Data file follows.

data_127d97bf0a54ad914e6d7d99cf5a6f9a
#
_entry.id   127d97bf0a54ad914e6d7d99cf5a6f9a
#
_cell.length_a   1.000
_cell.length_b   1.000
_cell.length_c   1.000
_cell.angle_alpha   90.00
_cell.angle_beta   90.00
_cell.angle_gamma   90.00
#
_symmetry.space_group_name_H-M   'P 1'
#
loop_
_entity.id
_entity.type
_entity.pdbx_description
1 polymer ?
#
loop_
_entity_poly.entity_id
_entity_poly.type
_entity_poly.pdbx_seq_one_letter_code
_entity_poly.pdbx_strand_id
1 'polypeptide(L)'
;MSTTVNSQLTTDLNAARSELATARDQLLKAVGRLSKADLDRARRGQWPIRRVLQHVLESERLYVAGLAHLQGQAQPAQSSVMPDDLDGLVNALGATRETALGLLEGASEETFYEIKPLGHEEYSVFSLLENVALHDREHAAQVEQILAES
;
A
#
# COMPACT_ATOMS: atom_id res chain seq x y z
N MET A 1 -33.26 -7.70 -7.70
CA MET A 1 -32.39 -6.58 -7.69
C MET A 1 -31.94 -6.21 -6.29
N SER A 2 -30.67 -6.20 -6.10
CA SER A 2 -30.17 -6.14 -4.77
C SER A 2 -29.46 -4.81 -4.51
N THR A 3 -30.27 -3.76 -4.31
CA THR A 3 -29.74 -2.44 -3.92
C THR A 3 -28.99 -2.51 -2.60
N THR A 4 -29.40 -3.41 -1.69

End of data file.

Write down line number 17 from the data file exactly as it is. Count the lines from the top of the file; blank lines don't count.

_entity.pdbx_description